A scan across social media, blogs and opinions among Muslims following a public incident like Woolwich yields similar shameful confessions about their first thoughts: “I hope it’s not a Muslim.” If the perpetrator turns out to be Muslim, how much then should other Muslims condemn the attack, asks Shelina Janmohamed.
While the whole world flocked to London to witness the buzz of the Olympic summer 2012, north-east England felt somewhat excluded and not just in terms of geography. However, an Olympic legacy lives on, even if not as pronounced as hoped, writes Next Generation blogger Matilda Neill from Whitley Bay.
After the performance of the National Theatre of Scotland’s Glasgow Girls, the audience jumped to their feet and roared their approval and wouldn’t stop. The cast looked slightly stunned by the audience’s reaction, but it was a reflection of a truly exciting musical play, writes Rachael Jolley.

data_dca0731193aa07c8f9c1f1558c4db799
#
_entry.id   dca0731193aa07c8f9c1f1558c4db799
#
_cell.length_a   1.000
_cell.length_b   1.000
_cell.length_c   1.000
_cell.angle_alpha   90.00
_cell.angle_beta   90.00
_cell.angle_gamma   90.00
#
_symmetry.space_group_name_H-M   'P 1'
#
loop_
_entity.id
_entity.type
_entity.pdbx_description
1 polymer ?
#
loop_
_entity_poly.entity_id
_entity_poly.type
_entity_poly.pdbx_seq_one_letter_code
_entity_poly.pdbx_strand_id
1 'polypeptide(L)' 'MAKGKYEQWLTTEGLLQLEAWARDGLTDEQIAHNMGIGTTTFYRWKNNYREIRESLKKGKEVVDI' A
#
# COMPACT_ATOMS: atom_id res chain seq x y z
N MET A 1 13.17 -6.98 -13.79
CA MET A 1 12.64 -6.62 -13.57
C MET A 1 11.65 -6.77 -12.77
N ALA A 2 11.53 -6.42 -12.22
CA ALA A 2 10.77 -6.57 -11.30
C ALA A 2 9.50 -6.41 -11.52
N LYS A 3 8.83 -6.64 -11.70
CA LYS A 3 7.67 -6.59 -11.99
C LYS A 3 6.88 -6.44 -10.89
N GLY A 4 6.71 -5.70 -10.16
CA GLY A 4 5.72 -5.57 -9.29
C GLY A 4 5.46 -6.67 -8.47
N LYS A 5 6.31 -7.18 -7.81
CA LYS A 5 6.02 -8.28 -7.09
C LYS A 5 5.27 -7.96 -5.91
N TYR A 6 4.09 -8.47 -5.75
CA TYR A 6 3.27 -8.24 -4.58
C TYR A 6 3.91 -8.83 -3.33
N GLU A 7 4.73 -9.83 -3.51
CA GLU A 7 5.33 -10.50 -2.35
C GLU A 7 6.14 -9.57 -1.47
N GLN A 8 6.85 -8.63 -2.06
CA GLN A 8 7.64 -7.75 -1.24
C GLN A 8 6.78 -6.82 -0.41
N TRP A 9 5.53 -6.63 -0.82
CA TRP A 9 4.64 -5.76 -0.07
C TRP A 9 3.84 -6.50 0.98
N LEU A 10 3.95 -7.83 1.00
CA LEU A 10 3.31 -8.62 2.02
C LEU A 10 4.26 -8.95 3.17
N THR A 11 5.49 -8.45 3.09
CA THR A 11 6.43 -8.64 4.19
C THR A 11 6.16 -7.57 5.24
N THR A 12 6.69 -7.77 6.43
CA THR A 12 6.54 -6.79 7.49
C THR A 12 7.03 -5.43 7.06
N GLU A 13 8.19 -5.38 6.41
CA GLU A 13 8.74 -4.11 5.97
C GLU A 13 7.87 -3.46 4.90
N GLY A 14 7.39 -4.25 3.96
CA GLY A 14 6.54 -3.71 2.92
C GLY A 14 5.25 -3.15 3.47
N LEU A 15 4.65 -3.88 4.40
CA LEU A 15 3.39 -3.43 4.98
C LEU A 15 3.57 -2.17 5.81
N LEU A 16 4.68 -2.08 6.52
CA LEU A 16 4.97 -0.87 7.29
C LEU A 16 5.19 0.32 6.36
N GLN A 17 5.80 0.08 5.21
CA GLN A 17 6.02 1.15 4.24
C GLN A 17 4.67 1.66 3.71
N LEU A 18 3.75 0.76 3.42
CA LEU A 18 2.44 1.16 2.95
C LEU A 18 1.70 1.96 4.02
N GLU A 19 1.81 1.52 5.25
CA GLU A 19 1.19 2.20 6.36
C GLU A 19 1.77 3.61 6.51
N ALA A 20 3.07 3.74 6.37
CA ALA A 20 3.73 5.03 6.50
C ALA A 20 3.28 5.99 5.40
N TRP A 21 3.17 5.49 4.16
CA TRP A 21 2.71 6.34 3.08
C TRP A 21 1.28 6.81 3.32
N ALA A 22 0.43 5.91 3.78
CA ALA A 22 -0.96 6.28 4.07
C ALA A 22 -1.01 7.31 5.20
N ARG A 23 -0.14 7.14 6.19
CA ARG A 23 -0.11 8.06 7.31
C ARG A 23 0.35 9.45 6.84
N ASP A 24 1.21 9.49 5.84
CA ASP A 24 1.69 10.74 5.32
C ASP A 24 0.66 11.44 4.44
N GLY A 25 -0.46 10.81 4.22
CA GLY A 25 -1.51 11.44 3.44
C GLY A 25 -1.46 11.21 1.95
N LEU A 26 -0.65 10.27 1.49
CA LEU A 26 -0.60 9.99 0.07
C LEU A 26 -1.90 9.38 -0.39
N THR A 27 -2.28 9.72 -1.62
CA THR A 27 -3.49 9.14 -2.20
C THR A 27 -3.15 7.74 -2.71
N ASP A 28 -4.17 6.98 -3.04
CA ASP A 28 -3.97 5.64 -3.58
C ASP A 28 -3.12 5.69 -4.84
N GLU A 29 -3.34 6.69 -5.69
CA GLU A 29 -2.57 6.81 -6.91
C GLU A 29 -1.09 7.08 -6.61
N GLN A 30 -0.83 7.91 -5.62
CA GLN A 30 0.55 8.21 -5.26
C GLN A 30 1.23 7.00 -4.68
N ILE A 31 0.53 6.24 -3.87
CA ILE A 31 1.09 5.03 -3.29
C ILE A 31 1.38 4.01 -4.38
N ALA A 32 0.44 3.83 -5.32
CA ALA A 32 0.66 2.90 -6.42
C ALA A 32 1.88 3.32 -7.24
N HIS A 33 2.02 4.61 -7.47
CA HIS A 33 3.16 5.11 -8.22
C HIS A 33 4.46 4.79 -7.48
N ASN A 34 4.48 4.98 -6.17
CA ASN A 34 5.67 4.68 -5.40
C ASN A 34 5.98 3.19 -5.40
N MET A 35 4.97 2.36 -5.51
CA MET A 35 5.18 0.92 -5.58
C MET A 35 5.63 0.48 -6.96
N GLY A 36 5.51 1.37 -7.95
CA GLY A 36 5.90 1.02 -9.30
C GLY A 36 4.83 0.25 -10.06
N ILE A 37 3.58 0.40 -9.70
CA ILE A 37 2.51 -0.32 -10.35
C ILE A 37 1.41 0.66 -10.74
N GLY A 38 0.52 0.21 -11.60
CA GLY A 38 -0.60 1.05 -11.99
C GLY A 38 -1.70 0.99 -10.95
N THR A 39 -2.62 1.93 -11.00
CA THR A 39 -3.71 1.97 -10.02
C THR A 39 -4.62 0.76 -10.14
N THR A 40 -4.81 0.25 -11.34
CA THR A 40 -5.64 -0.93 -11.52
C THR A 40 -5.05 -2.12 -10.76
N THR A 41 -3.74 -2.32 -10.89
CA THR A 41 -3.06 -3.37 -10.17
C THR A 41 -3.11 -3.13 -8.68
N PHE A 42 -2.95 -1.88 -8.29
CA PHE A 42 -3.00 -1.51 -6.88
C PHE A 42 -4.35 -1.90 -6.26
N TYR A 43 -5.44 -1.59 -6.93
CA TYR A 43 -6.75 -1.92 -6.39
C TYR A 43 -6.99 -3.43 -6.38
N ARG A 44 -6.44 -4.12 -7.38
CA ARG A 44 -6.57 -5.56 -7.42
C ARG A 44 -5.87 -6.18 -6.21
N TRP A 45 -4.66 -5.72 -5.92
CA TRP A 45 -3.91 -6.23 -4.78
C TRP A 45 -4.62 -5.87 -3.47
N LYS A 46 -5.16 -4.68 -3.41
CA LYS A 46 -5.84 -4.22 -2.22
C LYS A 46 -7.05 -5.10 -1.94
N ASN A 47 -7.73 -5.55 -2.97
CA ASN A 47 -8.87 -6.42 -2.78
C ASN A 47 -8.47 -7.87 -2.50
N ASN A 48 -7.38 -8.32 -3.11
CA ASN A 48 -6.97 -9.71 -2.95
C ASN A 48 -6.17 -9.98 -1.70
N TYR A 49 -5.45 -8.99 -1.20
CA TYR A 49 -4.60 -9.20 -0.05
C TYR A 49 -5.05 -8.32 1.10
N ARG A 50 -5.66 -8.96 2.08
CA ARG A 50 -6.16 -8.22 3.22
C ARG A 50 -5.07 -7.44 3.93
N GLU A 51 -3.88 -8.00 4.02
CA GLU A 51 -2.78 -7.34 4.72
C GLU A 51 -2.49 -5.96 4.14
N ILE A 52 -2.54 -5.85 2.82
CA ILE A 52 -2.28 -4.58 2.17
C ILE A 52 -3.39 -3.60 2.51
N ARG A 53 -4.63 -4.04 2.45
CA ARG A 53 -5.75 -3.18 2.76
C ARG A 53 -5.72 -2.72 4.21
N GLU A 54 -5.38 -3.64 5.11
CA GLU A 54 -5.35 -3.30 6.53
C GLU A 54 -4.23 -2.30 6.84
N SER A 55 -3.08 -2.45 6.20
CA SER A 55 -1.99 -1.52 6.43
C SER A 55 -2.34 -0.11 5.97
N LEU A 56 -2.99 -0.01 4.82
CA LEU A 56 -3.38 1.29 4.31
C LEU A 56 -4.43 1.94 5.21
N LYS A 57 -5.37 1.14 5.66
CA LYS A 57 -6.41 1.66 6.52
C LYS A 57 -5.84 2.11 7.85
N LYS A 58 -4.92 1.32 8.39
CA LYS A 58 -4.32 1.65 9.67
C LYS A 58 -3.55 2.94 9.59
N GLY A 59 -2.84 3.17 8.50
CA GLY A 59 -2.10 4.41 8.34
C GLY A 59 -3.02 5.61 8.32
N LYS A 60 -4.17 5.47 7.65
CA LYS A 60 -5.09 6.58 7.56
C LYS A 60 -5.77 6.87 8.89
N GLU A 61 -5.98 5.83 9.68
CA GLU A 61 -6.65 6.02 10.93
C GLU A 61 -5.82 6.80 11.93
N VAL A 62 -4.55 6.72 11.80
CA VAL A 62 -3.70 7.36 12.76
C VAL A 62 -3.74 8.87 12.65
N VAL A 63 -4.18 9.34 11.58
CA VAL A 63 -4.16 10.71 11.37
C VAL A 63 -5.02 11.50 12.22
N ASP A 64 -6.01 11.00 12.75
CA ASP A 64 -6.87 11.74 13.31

“Bradford needs more than just one cup final. It needs more winners. People are desperate; people want change.” These words, articulated by one member of the audience at British Future’s Beyond Wembley: What can bring Bradford together? event, struck a chord with many.
There are many things people think of when they hear the name Wales. Mountains, singing, sheep, leeks, harps and, of course, rugby. I myself am from Wales and I definitely see rugby as somehow particularly Welsh. But is this merely a stereotypical view of this little country or are there some intrinsic elements of national pride and identity locked inside the sport? writes Bryn Lewis.
In Uniting Our Communities: Integration in 2013, Rt Hon Eric Pickles MP highlights many different ways to make the UK more assimilated, such as elevation of the English language and tolerance of all religions.
Rt Hon Eric Pickles MP discusses the role of the English language for integration in the UK, listing some unexpected examples.
Youth unemployment and a failure of multi-culturalism have fed into the current troubles in Northern Ireland, writes Dr Robin Wilson.
There’s been a great Scottish contribution to the Team GB medal haul, but just 5% of the Team GB medals were won by Scots alone, with the others being made up from teams from across Britain, according to new British Future research.